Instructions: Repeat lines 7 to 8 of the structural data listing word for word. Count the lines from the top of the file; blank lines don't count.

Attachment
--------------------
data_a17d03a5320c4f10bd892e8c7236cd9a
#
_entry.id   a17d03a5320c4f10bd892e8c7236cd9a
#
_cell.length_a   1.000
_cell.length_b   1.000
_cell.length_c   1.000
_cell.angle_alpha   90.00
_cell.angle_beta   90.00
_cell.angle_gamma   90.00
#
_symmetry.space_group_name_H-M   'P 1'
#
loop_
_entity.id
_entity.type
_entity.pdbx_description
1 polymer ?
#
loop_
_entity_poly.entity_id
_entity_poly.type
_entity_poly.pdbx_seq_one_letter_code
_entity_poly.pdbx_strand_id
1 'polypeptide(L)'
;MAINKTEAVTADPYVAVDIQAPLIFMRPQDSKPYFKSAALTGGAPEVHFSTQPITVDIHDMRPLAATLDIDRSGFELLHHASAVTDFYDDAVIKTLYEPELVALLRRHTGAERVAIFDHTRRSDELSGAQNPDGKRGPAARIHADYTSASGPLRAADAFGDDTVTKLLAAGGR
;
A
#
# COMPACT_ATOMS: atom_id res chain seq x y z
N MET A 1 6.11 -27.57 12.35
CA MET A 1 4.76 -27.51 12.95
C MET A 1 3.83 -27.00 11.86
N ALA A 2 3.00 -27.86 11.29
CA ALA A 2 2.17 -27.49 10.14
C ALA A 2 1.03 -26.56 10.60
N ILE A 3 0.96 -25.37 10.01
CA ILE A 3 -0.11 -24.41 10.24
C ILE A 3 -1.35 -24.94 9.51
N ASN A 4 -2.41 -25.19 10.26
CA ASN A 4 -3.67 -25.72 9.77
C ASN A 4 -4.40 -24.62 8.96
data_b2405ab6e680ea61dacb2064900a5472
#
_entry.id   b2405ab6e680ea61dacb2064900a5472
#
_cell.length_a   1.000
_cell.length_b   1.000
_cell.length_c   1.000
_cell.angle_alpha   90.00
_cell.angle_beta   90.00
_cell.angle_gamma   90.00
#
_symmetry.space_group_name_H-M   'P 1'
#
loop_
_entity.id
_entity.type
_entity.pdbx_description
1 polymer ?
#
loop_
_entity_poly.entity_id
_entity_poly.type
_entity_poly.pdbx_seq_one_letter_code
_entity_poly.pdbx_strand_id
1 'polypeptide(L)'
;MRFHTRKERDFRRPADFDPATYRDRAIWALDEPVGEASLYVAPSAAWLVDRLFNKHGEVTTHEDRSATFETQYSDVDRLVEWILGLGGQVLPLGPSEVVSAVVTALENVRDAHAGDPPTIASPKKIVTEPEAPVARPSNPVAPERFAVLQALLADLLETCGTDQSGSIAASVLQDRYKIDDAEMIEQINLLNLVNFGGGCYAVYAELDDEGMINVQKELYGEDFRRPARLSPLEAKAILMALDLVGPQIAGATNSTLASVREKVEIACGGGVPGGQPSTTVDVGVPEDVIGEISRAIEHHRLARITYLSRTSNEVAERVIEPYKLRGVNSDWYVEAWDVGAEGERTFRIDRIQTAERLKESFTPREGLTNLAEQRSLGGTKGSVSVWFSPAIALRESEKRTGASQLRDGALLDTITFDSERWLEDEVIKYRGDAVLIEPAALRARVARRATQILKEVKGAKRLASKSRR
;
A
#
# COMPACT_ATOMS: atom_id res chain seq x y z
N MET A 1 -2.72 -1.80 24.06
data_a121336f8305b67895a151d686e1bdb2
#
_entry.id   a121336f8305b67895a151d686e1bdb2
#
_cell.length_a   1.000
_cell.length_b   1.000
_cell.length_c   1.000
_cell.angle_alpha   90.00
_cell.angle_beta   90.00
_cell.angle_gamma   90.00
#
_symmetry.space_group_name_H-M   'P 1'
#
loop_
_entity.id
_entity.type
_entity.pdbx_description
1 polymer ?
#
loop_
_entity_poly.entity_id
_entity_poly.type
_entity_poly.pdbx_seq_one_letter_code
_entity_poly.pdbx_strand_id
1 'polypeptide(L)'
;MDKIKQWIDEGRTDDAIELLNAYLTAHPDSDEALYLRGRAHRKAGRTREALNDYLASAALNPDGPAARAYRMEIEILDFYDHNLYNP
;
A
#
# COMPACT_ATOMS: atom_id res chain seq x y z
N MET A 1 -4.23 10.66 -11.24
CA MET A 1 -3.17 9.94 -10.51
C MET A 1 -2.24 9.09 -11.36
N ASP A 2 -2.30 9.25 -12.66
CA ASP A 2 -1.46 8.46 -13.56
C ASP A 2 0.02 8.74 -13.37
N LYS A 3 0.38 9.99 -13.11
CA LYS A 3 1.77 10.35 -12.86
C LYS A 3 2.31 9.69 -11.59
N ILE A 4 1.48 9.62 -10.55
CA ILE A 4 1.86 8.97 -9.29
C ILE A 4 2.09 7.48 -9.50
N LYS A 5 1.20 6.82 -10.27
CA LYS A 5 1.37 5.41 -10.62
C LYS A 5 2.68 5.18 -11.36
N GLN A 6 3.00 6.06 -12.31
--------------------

_cell.length_c   1.000
_cell.angle_alpha   90.00